Our office, lower left corner of the intersection, is in downtown Oakland because the Lab on the Hill doesn't have room for the machines we give such a beating, ahem, give tender loving care to. They're working to rectify this issue and move us back to the Hill. I used to have an office both in Berkeley and in Oakland. I actually prefered the one in Berkeley because of teh academic atmosphere and the fact I actually had an fscking window; one that I could open. However, a couple years ago, they found the building I had teh fofice in was completely and utterly not earthquake safe and waiting for a Nicollian event. They shuffled all of us and down to Oakland and shoehorned us in. I got my current cave. I shouldn't complain: at least its an office with a door instead of a cube.

*horrible flashbacks*

While I was tending for my daughter yesterday, it seems that I missed some excitement. Obviously, with the ickiness that's ran amok in her system kept us at home rather than one of ubercute appearances at the office. it's just as well. Right across the street from us is a bank. A bank that got robbed yesterday at lunch time. The bag guy - with the dinero - ran straight across the street and had the paint go off on him in our drive way. He dumped the money, hopped the fence to our parking lot in back, and hopped the backwall out again. There were apparently three twerps involved. They were all caught. The only evidence of the stupidity is a paint mark on the ground and our guard as a picture in his log book with an incident write-up.

I miss all the excitement I am not causing. tsk.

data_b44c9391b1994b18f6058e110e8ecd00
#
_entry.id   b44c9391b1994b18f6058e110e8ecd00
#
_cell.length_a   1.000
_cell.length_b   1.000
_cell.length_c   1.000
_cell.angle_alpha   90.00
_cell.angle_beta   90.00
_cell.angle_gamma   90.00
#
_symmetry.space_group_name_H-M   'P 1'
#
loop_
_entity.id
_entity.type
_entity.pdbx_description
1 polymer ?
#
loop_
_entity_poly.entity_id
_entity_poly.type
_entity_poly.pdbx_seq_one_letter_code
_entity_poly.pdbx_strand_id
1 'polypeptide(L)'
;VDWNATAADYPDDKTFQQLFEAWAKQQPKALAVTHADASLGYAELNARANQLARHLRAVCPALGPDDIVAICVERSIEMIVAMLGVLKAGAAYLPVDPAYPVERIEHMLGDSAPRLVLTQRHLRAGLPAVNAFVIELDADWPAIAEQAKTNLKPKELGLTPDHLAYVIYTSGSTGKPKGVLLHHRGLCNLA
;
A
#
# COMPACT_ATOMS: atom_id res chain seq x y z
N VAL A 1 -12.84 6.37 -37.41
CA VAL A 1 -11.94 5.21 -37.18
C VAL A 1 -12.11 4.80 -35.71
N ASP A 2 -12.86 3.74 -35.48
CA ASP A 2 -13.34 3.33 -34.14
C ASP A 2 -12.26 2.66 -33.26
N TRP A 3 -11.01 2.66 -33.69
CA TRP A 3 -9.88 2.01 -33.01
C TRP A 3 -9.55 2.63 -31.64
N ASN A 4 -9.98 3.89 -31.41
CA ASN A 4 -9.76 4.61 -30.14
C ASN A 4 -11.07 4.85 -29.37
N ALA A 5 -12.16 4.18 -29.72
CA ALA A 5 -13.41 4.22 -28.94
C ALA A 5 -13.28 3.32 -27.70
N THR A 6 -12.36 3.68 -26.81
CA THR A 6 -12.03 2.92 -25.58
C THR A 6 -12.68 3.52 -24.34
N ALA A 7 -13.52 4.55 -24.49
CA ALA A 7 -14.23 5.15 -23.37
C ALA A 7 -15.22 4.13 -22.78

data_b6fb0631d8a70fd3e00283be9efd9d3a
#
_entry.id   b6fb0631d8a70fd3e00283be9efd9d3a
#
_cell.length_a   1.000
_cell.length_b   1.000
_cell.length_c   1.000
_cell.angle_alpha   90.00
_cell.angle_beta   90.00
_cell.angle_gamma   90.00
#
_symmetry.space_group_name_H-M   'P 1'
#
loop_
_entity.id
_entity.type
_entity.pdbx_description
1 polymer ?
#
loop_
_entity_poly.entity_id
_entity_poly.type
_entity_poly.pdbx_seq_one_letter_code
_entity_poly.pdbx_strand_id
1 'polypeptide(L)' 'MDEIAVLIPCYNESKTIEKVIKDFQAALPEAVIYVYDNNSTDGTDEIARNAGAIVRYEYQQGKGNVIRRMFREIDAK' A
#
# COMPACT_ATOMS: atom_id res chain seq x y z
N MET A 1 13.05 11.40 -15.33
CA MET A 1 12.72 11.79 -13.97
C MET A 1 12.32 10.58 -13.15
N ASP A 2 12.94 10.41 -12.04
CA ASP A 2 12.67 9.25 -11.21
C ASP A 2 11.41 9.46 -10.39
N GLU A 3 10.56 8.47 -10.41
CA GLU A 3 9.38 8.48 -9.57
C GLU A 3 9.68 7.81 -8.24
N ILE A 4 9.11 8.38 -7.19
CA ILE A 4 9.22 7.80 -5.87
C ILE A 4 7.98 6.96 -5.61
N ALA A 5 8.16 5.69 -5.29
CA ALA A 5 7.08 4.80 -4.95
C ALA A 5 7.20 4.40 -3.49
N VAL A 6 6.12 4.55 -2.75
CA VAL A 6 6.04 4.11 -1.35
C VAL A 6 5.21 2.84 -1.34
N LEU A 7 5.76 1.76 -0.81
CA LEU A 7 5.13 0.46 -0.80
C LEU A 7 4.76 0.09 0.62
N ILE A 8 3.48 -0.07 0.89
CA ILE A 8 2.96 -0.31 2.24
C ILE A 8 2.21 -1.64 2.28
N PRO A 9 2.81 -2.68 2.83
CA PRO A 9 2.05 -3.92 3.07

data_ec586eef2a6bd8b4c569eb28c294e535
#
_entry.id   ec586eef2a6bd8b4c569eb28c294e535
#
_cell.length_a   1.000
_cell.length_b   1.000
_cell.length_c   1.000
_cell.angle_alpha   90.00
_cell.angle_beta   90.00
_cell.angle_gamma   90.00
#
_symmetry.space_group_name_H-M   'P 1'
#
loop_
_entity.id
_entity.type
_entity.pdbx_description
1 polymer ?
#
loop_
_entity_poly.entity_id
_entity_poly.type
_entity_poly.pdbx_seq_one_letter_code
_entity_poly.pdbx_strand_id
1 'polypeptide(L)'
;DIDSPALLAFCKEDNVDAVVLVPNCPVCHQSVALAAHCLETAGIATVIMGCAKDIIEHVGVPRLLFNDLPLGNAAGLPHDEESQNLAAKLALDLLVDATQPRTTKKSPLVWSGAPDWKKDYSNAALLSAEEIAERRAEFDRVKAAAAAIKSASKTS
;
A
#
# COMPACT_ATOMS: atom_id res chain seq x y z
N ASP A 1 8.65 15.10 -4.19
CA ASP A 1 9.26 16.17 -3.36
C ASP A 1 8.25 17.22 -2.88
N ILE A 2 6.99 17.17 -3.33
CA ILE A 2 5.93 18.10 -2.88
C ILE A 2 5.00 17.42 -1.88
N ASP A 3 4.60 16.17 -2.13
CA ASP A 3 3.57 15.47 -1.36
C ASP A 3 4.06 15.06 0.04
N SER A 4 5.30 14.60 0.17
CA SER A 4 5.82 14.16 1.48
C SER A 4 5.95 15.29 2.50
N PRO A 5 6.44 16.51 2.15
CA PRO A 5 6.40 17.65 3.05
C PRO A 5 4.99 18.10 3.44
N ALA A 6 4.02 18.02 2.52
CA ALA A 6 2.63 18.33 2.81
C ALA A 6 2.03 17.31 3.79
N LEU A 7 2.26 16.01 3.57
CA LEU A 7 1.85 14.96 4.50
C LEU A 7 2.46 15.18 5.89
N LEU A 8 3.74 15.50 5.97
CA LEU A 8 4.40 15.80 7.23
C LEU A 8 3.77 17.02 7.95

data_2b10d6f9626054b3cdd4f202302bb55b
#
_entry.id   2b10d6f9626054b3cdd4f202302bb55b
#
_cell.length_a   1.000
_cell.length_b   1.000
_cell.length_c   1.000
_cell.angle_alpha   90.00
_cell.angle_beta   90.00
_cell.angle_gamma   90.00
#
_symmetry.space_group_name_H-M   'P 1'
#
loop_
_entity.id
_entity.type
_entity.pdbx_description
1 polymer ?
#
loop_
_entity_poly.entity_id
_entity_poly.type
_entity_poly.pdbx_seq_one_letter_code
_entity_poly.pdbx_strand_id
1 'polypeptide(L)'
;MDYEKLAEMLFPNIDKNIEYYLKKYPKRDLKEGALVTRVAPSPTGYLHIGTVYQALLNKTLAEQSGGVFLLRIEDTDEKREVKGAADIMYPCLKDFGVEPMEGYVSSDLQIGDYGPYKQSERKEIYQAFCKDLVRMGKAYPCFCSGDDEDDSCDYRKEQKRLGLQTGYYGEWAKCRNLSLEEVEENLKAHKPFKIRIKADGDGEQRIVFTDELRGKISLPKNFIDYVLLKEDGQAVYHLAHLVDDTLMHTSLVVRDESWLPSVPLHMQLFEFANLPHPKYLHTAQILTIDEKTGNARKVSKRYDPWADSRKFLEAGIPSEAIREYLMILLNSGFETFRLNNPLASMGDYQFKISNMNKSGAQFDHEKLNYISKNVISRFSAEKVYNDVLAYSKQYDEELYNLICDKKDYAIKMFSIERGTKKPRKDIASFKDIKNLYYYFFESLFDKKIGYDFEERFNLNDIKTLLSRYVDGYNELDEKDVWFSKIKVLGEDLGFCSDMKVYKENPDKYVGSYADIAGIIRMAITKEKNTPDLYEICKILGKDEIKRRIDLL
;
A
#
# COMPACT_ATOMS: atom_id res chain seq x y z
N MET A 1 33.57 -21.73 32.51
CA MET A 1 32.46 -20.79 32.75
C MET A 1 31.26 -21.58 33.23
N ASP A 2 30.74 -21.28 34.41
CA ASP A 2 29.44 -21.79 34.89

Monday, February 05, 2007


I'm at home today because my daughter has caught the nastiness that's floatin around. It's nothing terribe vomitting and diarhea, but something we have to watch and make sure it doesn''t spread. She's actually in good spirits mostly and even very active, but just that she occasionally has some ickiness that needs to, erm, erupt. I'm enjoying my time with her even if I am not able to help her more than prvoide love and fluids.

Friday, February 02, 2007

Ocean Worlds

Imagine a world with no land at all, merely the impenetrable depths of a seething ocean. Models of planet formation predict the existence of such worlds, even though our own solar system has none. Indeed, their formation should actually be rather common — and new satellites may soon detect them around other stars.

So, Drake question now has another type of world to consider. Not only could hot jupiters disrupt their way across the habitable region, a large portion of the water baring worlds are ice apped like Europa, and a large portion of the planets that form, period, are gas giants, if this guy is right, then there is yet another kind of world that's not so friendly to spacefaring civilizations out there that negatively impacts the equation: waterworlds. They may even be common.

NEO Visit Paper Study